How to handle macroparasites

If you're identifying macroparasites from an animal sample -- say visual inspection for ectoparasites, or necropsy for endoparasites -- you might not be running "tests" on "samples" in the familiar sense. We suggest that you:

  • Think about the animal itself as equivalent to the "sample",

  • Report detailed information on both parasite collection and identification, including sequence data if used for molecular identification, and

  • Report count data as "outcome data" as appropriate

For example, a researcher might report the identification of a shark tapeworm through a mix of both visual and molecular features, and include a link to the parasite sequence:

Host species Collection method or tissue Detection method Detection outcome Pathogen GenBank accession
Squalus mitsukurii Intestine (dissection) Electron microscopy, NGS Positive Trilocularia eberti GB8675309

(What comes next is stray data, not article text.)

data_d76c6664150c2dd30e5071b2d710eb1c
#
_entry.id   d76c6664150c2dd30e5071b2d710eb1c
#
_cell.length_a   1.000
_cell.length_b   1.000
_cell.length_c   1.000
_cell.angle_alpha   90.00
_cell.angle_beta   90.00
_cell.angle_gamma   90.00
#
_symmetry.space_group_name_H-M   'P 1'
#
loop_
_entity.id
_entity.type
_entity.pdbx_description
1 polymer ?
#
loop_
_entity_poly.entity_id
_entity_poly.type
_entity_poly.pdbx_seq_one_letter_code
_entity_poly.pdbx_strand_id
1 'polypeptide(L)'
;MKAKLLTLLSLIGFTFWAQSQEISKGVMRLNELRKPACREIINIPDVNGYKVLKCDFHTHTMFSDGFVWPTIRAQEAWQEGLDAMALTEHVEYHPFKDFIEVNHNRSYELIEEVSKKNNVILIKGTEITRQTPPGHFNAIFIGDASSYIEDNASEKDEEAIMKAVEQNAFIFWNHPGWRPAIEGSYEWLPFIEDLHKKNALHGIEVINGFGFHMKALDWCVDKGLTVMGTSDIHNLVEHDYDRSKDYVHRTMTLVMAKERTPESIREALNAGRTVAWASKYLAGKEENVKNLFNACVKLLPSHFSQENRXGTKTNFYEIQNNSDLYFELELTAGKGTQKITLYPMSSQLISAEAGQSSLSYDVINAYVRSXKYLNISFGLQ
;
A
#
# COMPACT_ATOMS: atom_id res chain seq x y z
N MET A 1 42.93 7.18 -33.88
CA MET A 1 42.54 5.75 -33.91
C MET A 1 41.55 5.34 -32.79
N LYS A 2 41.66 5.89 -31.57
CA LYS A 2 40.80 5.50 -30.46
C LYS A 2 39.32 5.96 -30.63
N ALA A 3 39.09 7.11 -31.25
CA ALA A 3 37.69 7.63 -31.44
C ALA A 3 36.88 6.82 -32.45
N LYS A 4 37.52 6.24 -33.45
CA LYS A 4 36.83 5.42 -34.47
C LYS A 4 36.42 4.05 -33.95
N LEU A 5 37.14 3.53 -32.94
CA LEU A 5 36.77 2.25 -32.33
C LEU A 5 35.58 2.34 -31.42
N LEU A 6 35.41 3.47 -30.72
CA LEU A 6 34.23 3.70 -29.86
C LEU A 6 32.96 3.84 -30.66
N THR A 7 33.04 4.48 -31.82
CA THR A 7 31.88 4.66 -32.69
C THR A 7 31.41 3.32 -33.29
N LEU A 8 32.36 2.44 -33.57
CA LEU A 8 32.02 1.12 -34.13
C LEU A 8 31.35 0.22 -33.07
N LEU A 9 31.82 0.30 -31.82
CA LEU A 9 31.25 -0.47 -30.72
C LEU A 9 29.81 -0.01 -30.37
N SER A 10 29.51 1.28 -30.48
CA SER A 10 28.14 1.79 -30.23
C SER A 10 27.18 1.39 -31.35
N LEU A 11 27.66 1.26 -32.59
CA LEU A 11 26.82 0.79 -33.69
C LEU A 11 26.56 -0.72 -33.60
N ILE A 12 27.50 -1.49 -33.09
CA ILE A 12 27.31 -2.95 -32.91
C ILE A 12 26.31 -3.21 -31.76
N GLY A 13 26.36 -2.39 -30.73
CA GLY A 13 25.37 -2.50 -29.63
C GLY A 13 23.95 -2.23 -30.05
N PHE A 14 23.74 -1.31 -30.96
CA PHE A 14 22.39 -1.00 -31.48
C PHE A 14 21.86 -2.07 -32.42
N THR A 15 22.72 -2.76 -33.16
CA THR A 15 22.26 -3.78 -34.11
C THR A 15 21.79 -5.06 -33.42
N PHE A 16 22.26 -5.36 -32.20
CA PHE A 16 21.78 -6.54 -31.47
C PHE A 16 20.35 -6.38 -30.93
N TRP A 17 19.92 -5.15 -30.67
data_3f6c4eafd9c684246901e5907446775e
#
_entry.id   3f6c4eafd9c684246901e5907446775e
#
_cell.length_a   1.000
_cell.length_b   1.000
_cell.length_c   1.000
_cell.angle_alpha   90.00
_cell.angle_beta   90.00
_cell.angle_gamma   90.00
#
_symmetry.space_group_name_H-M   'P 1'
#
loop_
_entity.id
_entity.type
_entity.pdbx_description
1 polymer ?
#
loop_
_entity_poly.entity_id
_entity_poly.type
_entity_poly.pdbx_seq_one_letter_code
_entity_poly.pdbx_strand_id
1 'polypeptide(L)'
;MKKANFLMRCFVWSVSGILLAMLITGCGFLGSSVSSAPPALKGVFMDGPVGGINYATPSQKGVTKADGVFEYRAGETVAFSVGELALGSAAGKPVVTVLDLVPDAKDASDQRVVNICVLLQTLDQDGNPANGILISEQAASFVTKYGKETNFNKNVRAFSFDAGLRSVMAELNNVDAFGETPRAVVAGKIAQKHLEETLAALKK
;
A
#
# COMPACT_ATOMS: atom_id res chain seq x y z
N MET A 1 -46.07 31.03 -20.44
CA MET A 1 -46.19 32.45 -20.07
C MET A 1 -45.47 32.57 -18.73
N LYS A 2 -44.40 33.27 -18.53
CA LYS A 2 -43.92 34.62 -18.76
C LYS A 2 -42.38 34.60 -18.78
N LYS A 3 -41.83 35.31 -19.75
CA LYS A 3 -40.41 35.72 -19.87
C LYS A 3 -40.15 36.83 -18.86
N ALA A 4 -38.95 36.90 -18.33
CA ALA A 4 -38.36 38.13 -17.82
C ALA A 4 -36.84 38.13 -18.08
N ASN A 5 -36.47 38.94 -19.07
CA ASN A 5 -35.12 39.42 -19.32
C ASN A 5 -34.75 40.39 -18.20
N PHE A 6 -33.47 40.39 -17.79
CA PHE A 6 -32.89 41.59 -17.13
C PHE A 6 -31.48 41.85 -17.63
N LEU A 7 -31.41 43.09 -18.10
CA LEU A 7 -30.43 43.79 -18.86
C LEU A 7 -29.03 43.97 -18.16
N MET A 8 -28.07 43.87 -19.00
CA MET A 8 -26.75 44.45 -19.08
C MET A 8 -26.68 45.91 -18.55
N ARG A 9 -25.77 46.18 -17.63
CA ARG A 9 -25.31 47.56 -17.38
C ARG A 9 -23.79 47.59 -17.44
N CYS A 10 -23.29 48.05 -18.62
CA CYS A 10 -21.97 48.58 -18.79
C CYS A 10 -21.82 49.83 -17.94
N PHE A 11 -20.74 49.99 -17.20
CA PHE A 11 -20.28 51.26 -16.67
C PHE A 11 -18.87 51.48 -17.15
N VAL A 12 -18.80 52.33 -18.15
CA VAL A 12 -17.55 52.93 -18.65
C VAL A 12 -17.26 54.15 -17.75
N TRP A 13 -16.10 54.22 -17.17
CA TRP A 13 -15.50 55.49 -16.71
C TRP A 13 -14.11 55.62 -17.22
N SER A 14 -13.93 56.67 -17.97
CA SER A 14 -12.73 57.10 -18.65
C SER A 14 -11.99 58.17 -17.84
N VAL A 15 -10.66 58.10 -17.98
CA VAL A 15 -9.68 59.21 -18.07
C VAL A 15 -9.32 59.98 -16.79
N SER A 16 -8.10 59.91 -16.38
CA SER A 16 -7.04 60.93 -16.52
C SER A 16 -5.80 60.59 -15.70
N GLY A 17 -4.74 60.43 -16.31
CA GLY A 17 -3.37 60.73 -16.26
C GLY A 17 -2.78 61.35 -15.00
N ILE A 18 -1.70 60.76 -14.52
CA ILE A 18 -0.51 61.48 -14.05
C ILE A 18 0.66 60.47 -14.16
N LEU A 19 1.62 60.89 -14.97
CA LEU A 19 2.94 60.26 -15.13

Another researcher screening a bat for bat flies might report that they identified three batflies (Basilia fletcheri) on one individual, but another had no batflies of any kind:

Sample ID Animal ID Host species Detection target Detection method
1 scdo001 scdo001 Scotozous dormeri Nycteribiidae Visual
2 scdo002 scdo002 Scotozous dormeri Nycteribiidae Visual
Detection outcome Pathogen Detection measurement Detection measurement units
1 Positive Scotozous dormeri 3 Count
2 Negative Scotozous dormeri 0 Count

Atypical data

Remember that PHAROS is only intended to be used with "line list" data of host-parasite associations. Examples of macroparasite observations that would be better suited for GBIF could include:

  • Observation of mite presence in an entire beehive (not individual host level)

  • Leech presence in a swamp (not an observation of a host-parasite interaction)

  • A preserved parasite in a collection without any metadata on collection or host

Related: for questions about vector-borne pathogens as they interact with parasitic vectors, see the "Vector-borne disease" guide.